Derek Chauvin Faces Elevated Charges in George Floyd Death, 3 Other Ex-Cops Charged

Maya Chung
Demonstrators in New York City protesting the death of George Floyd.Maya Chung

Fired Minneapolis police officer Derek Chauvin had initially been charged with third-degree murder and manslaughter.

After more than a week of protests, violence and destruction across American, more serious charges have been filed Wednesday against fired Minneapolis police officer Derek Chauvin, according to the state attorney general. Charges against three other ex-officers involved in the death of George Floyd were also announced against Tuo Thao, Thomas Lane and J. Alexander Kueng. Those counts are aiding and abetting second-degree murder.

Chauvin, who is seen on viral video pushing his knee into Floyd's prone neck for nearly nine minutes, now faces an elevated charge of second-degree murder. Last week, he was initially charged with third-degree murder and manslaughter. 

"We strongly believe these developments are in the interest of justice for Mr. Floyd, his family, this community and our state," said Minnesota Attorney General Keith Ellison at a press conference.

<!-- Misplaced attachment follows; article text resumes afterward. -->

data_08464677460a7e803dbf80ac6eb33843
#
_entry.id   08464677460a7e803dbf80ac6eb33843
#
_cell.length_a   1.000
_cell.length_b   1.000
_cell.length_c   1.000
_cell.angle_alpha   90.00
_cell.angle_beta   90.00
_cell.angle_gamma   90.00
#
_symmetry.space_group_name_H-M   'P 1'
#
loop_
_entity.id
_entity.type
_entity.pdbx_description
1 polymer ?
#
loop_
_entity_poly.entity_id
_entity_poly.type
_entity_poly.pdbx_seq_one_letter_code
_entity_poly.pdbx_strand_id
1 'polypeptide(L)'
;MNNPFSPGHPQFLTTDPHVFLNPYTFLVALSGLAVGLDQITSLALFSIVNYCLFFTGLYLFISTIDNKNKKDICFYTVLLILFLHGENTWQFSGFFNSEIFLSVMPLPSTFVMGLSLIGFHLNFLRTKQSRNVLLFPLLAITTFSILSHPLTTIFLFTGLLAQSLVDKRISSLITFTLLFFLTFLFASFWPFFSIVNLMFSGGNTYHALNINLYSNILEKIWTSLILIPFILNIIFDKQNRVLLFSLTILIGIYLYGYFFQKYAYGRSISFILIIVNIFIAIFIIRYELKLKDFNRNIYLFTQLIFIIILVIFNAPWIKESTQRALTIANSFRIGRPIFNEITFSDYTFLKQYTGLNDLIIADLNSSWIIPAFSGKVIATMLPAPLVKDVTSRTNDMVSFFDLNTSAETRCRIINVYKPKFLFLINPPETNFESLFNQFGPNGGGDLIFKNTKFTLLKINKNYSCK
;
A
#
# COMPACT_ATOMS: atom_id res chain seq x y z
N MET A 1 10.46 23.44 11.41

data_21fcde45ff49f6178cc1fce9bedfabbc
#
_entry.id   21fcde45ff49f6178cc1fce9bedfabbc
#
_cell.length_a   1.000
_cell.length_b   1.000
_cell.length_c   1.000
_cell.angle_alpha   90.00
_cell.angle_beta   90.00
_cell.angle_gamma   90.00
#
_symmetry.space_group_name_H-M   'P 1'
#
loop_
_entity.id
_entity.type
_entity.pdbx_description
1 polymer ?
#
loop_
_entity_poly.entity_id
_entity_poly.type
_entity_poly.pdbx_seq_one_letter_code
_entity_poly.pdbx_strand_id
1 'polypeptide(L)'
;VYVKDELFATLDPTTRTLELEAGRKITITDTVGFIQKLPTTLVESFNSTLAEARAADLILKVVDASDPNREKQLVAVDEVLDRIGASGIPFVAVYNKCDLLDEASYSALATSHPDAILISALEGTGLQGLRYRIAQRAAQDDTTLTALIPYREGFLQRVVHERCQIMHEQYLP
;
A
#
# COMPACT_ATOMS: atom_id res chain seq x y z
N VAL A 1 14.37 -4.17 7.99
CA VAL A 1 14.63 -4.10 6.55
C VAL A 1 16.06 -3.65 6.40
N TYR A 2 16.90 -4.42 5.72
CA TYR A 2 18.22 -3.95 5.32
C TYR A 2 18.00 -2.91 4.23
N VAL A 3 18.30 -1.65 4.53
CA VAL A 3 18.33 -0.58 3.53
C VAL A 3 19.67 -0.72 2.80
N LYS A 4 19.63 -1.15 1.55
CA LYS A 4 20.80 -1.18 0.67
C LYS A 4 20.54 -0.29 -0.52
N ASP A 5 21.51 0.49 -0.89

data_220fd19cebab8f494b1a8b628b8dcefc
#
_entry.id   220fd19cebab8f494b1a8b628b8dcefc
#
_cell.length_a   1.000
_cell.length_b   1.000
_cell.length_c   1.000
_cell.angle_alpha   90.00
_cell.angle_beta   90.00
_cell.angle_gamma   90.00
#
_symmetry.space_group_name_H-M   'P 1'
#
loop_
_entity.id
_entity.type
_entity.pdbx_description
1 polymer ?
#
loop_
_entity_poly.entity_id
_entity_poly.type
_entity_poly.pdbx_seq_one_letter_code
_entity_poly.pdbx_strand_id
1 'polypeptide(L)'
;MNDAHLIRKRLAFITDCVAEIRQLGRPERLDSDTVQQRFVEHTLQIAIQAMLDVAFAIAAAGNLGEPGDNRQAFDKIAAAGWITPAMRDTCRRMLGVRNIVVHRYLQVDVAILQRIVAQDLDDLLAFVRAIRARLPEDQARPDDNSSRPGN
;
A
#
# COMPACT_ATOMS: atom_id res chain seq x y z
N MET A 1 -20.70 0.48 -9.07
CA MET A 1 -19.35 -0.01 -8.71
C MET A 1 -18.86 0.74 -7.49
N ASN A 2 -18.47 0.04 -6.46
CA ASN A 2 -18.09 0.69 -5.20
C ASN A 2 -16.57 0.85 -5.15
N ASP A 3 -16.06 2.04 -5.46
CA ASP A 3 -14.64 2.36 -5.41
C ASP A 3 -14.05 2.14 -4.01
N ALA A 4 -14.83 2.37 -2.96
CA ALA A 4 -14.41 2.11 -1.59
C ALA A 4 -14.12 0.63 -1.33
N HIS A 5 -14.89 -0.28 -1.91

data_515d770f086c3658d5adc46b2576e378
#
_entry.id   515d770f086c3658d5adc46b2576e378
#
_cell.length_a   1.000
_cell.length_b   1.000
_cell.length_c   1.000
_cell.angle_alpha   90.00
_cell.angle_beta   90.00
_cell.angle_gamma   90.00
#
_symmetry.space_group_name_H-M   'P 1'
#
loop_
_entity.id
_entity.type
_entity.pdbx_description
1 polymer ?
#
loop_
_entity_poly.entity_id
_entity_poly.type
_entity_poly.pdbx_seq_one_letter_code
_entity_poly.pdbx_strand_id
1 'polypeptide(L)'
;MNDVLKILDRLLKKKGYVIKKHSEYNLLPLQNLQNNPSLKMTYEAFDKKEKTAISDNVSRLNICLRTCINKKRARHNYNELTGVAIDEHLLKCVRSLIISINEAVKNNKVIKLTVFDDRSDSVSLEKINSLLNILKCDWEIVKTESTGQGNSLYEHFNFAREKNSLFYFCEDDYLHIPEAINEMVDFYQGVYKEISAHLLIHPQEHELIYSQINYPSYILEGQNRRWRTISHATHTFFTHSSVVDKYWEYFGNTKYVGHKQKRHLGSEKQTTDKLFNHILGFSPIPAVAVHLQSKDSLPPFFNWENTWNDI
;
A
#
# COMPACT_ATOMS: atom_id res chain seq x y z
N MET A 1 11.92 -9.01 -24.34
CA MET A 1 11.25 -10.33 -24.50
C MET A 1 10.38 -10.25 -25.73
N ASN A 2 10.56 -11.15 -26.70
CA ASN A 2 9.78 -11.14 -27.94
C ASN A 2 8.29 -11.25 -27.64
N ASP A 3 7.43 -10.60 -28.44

"George Floyd mattered. He was loved, his family was important and his life had value," Ellison said. "We will seek justice for him and for you and we will find it."

The original charges infuriated Floyd's family and protesters nationwide, who demanded harsher punishment for the officers seen holding Floyd down on the pavement as he cried out "I can't breathe" and called for his mother, who died three years ago.

Civil unrest has rocked the country since the release of bystander video showed people at the scene shouting at officers to get off Floyd, who was detained by police answering a call about a counterfeit bill being used at a convenience store.

The amended criminal complaint against Chauvin says officers knew pinning someone's neck for a sustained period posed serious harm.

"Police are trained that this type of restraint with a subject in a prone position is inherently dangerous. … Officer Chauvin's restraint of Mr. Floyd in this manner for a prolonged period was a substantial factor in Mr. Floyd losing consciousness, constituting substantial bodily harm, and Mr. Floyd's death as well."

Floyd's Memorial Day death was deemed a homicide this week by an independent autopsy and a revised postmortem determinations from the Hennepin County Medical Examiner's office.

More than 149 cities have been rattled by large demonstrations, some marked by violence and looting. President Trump threatened to send in the military to quell the uprisings.